Three things happen every time a salesperson makes a cold phone to a prospect who isn’t interested in buying.
1. Your company’s brand gets a beating
2. Your salesperson’s morale takes a pounding
3. 3. Your ROI on your sales channel is a significant shaming
What is the solution to this problem? Later, I’ll talk about creating a “Centralised Sales Intelligence Unit,” but for now, the answer is to not allow salespeople to decide who they should contact.
You should give them a prospect list. This will allow them to research companies that have a need for your product. They can then have a chance of buying your product. It is not worth arranging a meeting with someone who isn’t interested in buying your product.
Eighty percent of salespeople’s time and effort goes into finding the right prospect. This is not only a waste of time and money, but it also makes them less skilled in closing deals and quotes. Eighty percent of the cost to run your sales team is in dollars. This is how much your salespeople are paid to plan who they will call. It can cost millions, if it is not tens of millions, to waste money, but it happens almost every day in most companies.
It is possible to save massive amounts of money for companies by delegating the planning function to the sales team. However, you must first create a team to do this.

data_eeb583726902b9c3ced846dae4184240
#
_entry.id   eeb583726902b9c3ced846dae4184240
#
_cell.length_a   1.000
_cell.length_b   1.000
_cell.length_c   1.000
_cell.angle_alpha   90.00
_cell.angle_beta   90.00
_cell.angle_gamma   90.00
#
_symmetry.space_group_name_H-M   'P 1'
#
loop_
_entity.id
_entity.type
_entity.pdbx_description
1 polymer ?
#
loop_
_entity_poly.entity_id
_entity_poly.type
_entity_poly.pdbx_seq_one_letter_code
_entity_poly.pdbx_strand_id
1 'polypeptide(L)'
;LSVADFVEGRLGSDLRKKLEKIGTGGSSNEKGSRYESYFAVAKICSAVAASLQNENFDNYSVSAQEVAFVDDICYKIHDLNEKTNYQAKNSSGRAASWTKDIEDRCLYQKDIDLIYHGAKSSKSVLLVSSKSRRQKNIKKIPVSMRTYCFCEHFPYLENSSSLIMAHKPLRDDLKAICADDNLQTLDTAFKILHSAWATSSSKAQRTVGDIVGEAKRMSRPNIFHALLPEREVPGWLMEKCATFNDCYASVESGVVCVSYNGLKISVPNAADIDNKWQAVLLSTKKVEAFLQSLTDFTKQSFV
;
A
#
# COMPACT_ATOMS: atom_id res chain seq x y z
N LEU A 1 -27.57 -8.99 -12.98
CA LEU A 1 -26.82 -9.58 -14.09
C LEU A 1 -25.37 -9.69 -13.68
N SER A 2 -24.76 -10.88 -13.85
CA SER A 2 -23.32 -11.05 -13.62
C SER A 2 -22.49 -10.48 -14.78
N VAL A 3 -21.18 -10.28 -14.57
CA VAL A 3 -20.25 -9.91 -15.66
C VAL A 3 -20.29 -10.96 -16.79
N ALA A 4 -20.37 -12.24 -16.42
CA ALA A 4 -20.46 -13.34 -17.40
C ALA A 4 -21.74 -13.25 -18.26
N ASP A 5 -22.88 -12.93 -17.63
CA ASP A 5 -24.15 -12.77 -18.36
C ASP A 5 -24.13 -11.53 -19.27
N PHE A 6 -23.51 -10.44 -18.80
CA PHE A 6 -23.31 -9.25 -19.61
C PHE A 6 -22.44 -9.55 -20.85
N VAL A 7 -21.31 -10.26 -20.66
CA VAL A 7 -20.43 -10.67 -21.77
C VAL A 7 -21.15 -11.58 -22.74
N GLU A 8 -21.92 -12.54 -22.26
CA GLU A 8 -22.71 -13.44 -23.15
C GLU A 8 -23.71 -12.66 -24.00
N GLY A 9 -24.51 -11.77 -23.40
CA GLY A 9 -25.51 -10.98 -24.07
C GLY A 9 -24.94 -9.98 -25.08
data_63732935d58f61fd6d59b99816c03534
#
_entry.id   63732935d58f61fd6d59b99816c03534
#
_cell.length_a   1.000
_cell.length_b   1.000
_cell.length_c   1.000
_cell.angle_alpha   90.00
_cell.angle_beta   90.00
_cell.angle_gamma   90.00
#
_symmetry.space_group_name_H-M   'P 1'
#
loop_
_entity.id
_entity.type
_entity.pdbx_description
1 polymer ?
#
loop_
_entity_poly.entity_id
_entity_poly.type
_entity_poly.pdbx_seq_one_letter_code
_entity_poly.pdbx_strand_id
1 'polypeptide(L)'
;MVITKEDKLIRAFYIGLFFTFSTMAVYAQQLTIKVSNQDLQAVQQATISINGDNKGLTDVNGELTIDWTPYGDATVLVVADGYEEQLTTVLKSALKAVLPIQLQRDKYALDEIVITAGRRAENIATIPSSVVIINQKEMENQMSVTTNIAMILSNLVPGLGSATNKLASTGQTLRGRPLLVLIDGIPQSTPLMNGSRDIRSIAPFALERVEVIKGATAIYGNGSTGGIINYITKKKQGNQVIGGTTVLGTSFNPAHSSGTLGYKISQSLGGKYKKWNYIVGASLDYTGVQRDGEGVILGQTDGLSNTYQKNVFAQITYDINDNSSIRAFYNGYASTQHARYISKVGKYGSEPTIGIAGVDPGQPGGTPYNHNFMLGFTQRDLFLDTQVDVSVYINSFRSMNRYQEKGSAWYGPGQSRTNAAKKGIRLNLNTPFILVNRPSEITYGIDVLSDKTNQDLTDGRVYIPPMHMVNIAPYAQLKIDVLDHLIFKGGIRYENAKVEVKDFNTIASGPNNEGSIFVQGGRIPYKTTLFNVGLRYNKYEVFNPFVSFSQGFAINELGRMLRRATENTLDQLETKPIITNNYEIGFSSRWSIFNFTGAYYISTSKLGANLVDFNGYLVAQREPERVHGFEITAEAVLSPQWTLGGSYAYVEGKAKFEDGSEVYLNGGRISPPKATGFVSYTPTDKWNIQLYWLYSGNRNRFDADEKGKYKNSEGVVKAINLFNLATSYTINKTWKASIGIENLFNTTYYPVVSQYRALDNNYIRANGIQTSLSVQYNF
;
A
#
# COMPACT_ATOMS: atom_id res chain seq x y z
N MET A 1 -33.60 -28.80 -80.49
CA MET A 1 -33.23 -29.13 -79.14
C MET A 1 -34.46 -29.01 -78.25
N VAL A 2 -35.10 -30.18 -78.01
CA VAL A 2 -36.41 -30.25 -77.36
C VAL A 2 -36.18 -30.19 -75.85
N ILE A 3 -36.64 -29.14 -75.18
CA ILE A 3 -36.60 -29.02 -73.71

If the salesperson isn’t the best person for deciding who to call, it could also be that they are not the best person for determining what to say to a prospect when they call. Both planning and opening are connected at the hip. An excellent prospecting strategy will allow for a successful start. However, a poor prospecting program or no prospecting plan will mean that you have to rely on the salesperson’s ability to sell your product or to sell an appointment to prospects who may not be able to buy your product. A predictable and bankable pipeline cannot be built purely by the ability of each member of your sales team.
One caveat: there are professional sales organizations whose sole business is selling. These companies pride themselves in their ability to train, recruit and motivate direct salespeople to high-pressure sales. Some of them are amazing at this task. Unfortunately, even professional sales organizations don’t allow their salespeople to waste precious closing time researching, deciding who to call, and then deciding how to speak. Professional sales organizations create, test, and role-play scripts to help their salespeople.